Graham suggests that biblical scholarship is a matter of both archaeological and literary analysis, but there is only so much archaeology here-in. He tends toward the biblical. He doesn’t describe diet, travel times, clothes; his intention is devotional, and so he focuses on the development of Jesus’ personality and His likely worldview. This is not without its controversies. Graham rightly suggests that the biblical narrative portrays Jesus, from a human viewpoint at least, as precocious. But when we examine what in His personality is from God, and what is human, we find profound mystery. If Jesus was without sin, did He make mistakes? Wouldn’t He have needed to make some mistakes in order to “develop” as part of His human learning experience? If His “mind and soul” were “fully developed,” as Graham suggests, why did Jesus’ countrymen exhibit surprise at His abilities when He began His ministry? The mix of divine and human in Jesus has provoked theological and philosophical contortion over the years, and an acceptance of this mystery might be the only option.

Tom Wright has said that the main questions in Jesus scholarship are “Who is Jesus?” and, “So what?” and when Graham is answering the former, he is firmly focused on the second. And of course the point of the Gospels is to answer the “so what?’ Graham’s speculation on how Jesus’ personality developed and how His divine nature might have been manifested leads into how we emulate Jesus in prayer life, Bible study and social responsibility. At root, this book is an aid to faith. This is not to say that faith stands in opposition to scholarship. As Tom Wright puts it, all scholarship is speculation to some degree. Faith comes in at the level of motivation, and for those motivated to find out more about the traditional Jesus of the Church’s devotion, Graham’s book may prove a helpful tool.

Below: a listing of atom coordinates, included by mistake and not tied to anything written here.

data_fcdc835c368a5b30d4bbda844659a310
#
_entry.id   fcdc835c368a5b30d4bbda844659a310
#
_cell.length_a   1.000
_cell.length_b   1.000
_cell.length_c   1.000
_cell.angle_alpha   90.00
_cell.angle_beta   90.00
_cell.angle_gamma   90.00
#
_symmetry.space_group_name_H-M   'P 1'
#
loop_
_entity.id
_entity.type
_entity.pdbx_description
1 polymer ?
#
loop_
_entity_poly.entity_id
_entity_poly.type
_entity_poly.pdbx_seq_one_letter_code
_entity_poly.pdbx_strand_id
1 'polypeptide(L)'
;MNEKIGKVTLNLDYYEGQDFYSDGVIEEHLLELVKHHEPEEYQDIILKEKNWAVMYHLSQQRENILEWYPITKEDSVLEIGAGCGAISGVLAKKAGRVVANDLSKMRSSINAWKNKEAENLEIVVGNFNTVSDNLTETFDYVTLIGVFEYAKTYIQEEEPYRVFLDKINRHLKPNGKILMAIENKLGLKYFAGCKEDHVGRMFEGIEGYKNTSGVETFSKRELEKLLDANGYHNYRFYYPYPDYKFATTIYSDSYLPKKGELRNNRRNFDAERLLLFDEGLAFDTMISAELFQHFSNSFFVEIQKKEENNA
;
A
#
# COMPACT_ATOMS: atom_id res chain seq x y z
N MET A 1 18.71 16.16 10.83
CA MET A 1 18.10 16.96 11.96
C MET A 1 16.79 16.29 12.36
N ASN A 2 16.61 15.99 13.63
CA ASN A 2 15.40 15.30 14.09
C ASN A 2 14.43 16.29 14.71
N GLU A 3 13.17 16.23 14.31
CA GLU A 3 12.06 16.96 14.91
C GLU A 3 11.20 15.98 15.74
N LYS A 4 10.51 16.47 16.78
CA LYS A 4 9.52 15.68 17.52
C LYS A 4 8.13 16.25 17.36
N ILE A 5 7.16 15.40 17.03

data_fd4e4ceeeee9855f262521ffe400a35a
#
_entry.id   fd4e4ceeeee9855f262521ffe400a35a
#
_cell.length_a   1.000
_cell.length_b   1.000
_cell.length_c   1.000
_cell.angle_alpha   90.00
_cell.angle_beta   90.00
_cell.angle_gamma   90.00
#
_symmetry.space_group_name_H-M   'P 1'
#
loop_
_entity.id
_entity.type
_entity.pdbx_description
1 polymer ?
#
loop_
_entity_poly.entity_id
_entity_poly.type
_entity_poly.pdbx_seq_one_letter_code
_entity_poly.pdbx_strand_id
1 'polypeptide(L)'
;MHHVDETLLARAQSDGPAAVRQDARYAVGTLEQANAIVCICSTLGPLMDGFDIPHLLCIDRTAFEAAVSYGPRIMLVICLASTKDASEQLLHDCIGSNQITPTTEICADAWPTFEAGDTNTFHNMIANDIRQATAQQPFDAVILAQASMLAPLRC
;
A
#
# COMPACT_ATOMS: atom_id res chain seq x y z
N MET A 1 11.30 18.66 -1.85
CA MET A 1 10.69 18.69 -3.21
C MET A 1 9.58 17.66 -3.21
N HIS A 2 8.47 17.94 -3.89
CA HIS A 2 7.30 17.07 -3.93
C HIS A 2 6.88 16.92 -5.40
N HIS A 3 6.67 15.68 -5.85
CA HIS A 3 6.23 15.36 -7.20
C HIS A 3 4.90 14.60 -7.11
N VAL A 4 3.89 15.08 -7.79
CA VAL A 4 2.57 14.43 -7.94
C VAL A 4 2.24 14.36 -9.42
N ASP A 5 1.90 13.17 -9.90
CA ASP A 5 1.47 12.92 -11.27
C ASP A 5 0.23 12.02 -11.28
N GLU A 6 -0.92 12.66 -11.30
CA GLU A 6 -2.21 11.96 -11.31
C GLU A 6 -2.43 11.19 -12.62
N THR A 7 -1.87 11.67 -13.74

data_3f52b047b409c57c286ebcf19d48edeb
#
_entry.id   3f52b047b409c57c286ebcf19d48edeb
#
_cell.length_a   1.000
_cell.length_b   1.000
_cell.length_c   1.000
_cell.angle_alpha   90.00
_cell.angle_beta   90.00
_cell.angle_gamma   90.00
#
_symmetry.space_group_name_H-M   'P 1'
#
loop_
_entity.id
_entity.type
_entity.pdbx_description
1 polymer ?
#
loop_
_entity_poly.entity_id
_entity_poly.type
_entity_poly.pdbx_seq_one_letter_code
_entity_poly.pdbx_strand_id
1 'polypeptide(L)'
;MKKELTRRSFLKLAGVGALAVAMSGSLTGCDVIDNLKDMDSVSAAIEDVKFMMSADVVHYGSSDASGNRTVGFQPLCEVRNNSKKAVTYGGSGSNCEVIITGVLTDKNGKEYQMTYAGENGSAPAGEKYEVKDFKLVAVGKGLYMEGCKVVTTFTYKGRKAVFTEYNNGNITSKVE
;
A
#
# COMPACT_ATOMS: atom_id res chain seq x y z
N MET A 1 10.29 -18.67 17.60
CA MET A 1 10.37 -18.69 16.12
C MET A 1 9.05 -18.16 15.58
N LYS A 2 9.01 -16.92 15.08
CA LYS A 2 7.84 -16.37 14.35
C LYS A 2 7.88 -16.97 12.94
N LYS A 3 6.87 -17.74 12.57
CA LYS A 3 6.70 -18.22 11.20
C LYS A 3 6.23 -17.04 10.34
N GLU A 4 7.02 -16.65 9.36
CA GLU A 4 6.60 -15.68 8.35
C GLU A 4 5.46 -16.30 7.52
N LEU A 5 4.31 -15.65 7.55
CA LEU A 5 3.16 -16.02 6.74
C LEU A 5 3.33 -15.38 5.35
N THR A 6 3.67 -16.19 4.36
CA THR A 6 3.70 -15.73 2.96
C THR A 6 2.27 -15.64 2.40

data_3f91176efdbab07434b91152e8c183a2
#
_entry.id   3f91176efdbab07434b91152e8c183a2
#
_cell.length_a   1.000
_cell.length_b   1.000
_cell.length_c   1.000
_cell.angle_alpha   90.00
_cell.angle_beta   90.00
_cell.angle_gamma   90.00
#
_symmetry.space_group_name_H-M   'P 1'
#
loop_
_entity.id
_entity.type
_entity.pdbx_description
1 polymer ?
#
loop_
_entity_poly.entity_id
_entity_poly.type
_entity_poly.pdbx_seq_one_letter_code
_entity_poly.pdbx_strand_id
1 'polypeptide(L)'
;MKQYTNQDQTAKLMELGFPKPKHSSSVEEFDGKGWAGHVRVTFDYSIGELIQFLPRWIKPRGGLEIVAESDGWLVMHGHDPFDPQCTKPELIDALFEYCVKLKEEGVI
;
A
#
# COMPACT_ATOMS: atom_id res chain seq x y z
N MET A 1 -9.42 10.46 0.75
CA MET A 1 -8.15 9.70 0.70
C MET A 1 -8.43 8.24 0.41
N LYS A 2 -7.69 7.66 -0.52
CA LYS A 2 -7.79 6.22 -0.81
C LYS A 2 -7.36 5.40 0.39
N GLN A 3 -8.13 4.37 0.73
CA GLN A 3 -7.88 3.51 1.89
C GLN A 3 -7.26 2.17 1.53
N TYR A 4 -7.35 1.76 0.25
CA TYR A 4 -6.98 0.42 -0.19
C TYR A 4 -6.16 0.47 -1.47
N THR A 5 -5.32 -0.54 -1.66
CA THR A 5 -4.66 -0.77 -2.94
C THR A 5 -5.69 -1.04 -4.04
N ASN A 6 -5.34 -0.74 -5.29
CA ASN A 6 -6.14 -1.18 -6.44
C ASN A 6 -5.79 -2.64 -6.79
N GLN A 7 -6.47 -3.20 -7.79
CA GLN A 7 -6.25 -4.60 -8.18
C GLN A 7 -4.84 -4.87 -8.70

182 pages. Paperback $19.95, Kindle $7.99.
CreateSpace Independant Publishing Platform, North Charlston. Available at


Nick Mattiske